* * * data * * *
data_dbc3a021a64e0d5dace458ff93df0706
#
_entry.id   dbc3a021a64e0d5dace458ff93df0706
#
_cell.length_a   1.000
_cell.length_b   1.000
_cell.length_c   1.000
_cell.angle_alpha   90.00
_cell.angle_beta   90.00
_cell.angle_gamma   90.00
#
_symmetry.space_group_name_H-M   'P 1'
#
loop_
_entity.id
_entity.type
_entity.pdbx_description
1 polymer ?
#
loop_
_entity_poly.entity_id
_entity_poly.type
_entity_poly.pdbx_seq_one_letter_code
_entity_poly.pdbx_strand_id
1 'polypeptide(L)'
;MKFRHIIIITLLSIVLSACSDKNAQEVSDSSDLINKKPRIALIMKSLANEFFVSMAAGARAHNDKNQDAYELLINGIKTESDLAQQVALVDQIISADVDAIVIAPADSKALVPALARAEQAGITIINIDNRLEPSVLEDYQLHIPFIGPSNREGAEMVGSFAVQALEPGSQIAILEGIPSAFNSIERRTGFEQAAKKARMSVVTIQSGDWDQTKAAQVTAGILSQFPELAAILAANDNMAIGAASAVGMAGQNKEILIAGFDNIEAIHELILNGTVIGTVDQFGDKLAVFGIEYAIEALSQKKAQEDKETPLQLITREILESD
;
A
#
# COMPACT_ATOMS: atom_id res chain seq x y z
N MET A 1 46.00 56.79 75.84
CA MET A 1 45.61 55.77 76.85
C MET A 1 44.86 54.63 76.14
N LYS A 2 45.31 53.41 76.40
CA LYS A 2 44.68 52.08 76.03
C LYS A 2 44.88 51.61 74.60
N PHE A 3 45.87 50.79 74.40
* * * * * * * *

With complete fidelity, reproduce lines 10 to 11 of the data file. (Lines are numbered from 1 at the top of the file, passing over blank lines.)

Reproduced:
_cell.angle_gamma   90.00
#